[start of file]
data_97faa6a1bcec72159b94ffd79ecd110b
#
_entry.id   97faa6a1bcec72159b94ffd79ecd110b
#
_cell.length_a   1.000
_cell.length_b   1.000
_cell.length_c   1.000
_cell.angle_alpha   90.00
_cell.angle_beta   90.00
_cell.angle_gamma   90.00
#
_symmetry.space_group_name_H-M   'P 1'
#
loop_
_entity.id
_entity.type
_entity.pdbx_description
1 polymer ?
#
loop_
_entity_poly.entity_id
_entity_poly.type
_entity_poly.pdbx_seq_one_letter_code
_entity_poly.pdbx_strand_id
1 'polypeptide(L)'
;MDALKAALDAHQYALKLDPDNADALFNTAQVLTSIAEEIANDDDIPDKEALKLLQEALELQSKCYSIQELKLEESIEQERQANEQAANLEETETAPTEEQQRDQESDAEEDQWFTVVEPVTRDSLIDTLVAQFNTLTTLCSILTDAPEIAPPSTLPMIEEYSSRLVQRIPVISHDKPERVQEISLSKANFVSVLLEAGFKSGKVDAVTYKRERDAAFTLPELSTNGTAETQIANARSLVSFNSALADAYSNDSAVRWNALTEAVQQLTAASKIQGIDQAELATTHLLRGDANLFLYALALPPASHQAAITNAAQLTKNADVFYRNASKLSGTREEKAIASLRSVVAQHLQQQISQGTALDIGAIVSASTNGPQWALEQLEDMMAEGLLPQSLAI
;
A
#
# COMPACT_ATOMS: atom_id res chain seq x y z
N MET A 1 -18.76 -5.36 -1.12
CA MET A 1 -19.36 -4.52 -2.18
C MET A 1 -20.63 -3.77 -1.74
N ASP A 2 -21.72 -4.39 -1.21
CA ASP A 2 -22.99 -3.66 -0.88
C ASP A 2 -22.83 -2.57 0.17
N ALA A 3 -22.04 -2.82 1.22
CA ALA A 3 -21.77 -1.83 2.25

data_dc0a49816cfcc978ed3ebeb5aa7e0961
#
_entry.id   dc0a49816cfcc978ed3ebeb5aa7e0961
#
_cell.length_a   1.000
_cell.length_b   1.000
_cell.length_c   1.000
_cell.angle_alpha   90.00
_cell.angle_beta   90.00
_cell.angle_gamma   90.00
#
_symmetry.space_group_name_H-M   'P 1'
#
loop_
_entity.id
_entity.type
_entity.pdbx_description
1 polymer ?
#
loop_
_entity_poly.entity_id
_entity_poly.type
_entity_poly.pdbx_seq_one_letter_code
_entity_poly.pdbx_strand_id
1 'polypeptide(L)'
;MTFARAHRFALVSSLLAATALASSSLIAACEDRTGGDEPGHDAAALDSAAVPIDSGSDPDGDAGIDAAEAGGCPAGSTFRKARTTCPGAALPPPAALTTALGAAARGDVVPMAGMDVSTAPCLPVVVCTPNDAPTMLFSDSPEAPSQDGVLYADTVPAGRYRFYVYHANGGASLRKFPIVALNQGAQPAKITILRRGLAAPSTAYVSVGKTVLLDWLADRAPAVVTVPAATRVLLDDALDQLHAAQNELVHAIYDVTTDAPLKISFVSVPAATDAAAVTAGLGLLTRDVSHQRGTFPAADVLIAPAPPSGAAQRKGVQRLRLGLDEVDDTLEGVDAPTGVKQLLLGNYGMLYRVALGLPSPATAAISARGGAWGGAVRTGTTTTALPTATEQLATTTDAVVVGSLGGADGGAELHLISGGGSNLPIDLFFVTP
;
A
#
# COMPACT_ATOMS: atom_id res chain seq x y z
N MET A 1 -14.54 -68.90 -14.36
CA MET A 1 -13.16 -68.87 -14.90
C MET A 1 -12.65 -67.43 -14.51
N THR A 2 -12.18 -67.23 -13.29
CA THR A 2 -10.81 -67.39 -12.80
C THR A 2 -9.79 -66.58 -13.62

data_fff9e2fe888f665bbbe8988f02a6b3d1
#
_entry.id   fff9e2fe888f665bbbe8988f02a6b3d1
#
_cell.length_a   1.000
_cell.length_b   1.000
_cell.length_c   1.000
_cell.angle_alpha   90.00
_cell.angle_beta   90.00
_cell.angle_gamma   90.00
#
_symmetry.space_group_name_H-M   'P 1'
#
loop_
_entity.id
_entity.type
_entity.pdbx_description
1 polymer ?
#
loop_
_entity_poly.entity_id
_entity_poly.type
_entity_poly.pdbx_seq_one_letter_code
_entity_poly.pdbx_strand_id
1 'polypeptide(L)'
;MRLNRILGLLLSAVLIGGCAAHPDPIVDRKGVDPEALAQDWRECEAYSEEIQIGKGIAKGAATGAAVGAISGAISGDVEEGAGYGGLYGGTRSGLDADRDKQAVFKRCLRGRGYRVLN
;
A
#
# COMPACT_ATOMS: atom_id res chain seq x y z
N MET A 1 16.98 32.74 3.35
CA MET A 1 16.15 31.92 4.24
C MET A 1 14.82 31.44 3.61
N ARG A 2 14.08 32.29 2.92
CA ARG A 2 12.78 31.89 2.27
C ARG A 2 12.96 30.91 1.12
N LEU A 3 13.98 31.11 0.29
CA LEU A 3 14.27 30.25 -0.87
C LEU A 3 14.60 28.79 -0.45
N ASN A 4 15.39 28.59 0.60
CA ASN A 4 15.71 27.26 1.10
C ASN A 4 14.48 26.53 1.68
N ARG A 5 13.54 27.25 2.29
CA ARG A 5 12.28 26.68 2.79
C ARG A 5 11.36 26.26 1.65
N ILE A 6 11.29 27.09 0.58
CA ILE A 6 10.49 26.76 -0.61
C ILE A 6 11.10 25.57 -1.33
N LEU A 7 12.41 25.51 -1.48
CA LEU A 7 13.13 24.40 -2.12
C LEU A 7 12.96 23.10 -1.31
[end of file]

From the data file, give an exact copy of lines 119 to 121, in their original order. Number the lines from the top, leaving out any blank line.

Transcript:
C ARG A 5 11.36 26.26 1.65
N ILE A 6 11.29 27.09 0.58
CA ILE A 6 10.49 26.76 -0.61